Adherents to the sustainable consumption ethic — those seeking to encourage cleaner or less environmentally intrusive sources of energy and other resources — are targeting a broad range of industries and processes, and an equally broad range of downstream users of energy, natural resources and consumer products (especially the end-user, the individual consumer). Insofar as sustainable consumption is an effort to mold the purchasing decisions of consumers, it is an attempt to change everyday values. It seeks to promote consciousness of the wider-ranging consequences — and particularly environmental consequences — of everyday decisions. Consumers who adopt this ethic, then, would think hard before deciding which appliances they buy, how they heat their homes and how they get to work. The ethic of sustainable consumption reduces the value of a good to a particular individual, and increases the value one places on that good's wider social implications. In addition to bringing new values to the fore in daily decision-making, sustainable consumption also entails altering the way one weighs those values. Sustainable consumption's most ardent adherents are not content to accept trade-offs: An object's value to one person can never trump its long-term effects on society or the environment. To an extent, then, sustainable consumption asks people to place the community ahead of the individual. New Views of Technology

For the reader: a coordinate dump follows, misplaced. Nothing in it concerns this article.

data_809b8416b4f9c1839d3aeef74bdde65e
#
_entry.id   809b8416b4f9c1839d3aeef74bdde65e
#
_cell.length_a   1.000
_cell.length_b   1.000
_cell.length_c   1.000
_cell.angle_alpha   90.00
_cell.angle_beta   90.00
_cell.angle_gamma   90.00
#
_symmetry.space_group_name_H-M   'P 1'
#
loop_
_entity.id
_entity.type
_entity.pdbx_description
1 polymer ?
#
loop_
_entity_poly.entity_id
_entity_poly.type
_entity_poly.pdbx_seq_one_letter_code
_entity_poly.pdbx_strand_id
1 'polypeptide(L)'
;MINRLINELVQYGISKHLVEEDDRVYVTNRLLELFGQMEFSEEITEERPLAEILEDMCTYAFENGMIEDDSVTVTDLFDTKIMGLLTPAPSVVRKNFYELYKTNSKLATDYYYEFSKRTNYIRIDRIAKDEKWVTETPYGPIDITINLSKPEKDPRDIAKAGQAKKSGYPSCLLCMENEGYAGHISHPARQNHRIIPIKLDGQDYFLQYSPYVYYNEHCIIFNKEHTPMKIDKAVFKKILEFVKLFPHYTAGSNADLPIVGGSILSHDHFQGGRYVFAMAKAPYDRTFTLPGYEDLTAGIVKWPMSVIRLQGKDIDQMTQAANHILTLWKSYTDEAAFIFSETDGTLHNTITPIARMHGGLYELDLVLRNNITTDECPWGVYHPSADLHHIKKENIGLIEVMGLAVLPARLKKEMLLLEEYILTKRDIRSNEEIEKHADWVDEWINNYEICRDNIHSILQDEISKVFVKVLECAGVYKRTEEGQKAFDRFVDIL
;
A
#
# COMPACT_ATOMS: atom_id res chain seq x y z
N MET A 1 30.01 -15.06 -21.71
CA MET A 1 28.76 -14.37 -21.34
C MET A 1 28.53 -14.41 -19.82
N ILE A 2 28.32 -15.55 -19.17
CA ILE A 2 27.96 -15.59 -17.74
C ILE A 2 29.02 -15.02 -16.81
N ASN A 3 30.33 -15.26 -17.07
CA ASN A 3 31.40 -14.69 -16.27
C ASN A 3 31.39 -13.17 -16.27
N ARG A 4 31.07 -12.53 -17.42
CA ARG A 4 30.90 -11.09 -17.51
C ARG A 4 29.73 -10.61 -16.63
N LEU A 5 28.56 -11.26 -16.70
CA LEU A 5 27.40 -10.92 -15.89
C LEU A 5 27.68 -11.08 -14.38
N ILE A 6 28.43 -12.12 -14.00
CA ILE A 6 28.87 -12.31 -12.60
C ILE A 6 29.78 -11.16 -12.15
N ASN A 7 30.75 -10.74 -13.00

At the center of this movement is the argument that an increasing number of problems industrialized societies face are caused by the unintended consequences of solutions to the timeless problems of food, heat and shelter. Sustainable consumption activists argue that, for example, the energy systems people have built to solve the problems of heating homes, transporting goods and creating products are creating new problems, such as nuclear waste, climate change, air pollution and the risk of nuclear reactor meltdowns, which have a negative impact on quality of life. Similarly, advocates argue that many of the materials in the consumer products that improve our quality of life actually have a negative impact on health — and therefore on quality of life. The problem is encapsulated in the trade-offs in compact florescent light bulbs. These bulbs decrease energy use dramatically, but they contain mercury and mercury vapors not found in incandescent bulbs. For realists, it becomes a question of risk assessment and priorities: Compact florescent bulbs are on the rise because scientists have found that the amount of mercury in the bulb poses no health threat and they consider the environment less harmed by the mercury than the environmental costs of the power that heats the bulb. The sustainable consumption movement sees this as a false choice and argues that industry needs to develop ways of illuminating rooms that use as little energy as possible without resorting to "solutions" that trade one problem for another. This is the logic that holds that nuclear power, which helps on climate change, is nonetheless unacceptable because it simply replaces one problem with another. What the Issue Offers